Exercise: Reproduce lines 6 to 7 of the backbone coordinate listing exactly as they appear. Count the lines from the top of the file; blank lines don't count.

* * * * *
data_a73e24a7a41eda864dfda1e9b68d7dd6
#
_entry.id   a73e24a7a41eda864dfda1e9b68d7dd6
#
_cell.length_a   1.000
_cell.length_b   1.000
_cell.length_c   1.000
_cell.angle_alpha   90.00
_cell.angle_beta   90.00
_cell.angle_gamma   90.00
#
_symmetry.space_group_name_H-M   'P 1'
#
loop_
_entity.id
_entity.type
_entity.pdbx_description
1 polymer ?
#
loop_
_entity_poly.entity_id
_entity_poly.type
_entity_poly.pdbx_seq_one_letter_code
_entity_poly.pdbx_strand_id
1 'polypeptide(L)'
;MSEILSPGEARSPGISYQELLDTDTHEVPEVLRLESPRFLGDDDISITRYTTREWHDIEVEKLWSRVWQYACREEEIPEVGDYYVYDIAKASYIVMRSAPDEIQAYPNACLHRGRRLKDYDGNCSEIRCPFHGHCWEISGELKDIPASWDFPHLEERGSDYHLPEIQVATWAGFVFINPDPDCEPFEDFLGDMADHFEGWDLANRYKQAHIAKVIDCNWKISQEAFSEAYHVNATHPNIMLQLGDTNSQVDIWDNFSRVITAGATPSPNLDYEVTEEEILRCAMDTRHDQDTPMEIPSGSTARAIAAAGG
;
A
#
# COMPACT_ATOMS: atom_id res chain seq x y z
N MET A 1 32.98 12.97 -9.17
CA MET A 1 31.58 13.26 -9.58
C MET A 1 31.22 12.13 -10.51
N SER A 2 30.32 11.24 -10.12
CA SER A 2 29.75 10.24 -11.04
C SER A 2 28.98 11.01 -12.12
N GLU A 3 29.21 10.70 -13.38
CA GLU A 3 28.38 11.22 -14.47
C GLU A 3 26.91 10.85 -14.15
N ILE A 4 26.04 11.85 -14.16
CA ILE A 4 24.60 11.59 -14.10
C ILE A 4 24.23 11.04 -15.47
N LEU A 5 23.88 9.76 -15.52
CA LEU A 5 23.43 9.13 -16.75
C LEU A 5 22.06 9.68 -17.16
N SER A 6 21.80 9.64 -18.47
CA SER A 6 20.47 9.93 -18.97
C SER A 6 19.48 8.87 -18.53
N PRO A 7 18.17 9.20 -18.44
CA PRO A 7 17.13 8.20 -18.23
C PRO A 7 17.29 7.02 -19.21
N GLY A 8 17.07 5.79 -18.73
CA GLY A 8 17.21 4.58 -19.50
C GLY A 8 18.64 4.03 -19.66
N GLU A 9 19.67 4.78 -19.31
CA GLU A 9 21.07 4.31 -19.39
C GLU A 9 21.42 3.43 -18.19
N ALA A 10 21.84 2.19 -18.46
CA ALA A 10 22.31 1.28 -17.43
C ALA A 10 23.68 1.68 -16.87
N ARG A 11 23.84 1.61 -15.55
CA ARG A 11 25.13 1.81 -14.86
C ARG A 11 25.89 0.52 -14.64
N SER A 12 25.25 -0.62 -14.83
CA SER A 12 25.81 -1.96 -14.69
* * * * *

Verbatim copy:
_cell.length_b   1.000
_cell.length_c   1.000